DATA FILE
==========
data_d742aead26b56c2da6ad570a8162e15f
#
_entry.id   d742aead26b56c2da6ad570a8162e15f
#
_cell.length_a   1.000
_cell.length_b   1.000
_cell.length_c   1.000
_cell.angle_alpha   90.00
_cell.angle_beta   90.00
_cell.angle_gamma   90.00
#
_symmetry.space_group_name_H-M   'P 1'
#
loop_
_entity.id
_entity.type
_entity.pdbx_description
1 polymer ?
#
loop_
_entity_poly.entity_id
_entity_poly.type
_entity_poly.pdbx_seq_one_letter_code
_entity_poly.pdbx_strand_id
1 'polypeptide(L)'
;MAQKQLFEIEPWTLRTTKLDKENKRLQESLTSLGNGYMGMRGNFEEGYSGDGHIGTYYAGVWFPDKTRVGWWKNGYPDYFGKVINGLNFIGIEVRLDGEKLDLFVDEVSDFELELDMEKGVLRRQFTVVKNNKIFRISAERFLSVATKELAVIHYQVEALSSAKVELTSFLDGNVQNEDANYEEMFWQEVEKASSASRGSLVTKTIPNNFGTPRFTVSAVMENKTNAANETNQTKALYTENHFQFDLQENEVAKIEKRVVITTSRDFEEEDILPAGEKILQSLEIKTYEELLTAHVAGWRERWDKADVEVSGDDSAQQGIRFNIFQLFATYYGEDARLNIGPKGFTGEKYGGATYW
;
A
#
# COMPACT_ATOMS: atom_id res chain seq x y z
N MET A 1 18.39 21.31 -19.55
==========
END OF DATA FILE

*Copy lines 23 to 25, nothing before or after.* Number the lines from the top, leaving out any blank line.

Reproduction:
_entity_poly.pdbx_seq_one_letter_code
_entity_poly.pdbx_strand_id
1 'polypeptide(L)'